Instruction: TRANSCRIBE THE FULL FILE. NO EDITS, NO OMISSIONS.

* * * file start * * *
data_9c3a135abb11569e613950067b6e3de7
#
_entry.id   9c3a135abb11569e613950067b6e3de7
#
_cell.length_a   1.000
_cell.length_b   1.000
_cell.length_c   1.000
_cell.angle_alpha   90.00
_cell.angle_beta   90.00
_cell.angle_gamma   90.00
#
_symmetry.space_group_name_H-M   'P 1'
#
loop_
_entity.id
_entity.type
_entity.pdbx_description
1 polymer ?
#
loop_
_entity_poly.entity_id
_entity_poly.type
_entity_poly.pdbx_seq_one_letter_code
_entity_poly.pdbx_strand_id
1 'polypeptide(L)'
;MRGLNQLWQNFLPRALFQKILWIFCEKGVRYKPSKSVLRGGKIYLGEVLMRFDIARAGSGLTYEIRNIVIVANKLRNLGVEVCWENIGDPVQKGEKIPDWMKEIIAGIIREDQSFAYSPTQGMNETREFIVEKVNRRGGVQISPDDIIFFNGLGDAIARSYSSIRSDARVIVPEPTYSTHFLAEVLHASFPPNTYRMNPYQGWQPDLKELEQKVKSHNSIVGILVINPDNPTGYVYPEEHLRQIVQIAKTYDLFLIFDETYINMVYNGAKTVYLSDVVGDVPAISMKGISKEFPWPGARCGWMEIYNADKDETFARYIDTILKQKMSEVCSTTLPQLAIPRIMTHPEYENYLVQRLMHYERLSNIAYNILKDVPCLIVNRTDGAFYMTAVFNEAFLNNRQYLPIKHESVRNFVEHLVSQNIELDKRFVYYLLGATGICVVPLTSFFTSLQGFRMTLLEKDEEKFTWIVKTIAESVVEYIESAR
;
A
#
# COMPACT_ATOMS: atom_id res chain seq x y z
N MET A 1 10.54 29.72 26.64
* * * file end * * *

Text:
data_9c3a135abb11569e613950067b6e3de7
#
_entry.id   9c3a135abb11569e613950067b6e3de7
#
_cell.length_a   1.000
_cell.length_b   1.000
_cell.length_c   1.000
_cell.angle_alpha   90.00
_cell.angle_beta   90.00
_cell.angle_gamma   90.00
#
_symmetry.space_group_name_H-M   'P 1'
#
loop_
_entity.id
_entity.type
_entity.pdbx_description
1 polymer ?
#
loop_
_entity_poly.entity_id
_entity_poly.type
_entity_poly.pdbx_seq_one_letter_code
_entity_poly.pdbx_strand_id
1 'polypeptide(L)'
;MRGLNQLWQNFLPRALFQKILWIFCEKGVRYKPSKSVLRGGKIYLGEVLMRFDIARAGSGLTYEIRNIVIVANKLRNLGVEVCWENIGDPVQKGEKIPDWMKEIIAGIIREDQSFAYSPTQGMNETREFIVEKVNRRGGVQISPDDIIFFNGLGDAIARSYSSIRSDARVIVPEPTYSTHFLAEVLHASFPPNTYRMNPYQGWQPDLKELEQKVKSHNSIVGILVINPDNPTGYVYPEEHLRQIVQIAKTYDLFLIFDETYINMVYNGAKTVYLSDVVGDVPAISMKGISKEFPWPGARCGWMEIYNADKDETFARYIDTILKQKMSEVCSTTLPQLAIPRIMTHPEYENYLVQRLMHYERLSNIAYNILKDVPCLIVNRTDGAFYMTAVFNEAFLNNRQYLPIKHESVRNFVEHLVSQNIELDKRFVYYLLGATGICVVPLTSFFTSLQGFRMTLLEKDEEKFTWIVKTIAESVVEYIESAR
;
A
#
# COMPACT_ATOMS: atom_id res chain seq x y z
N MET A 1 10.54 29.72 26.64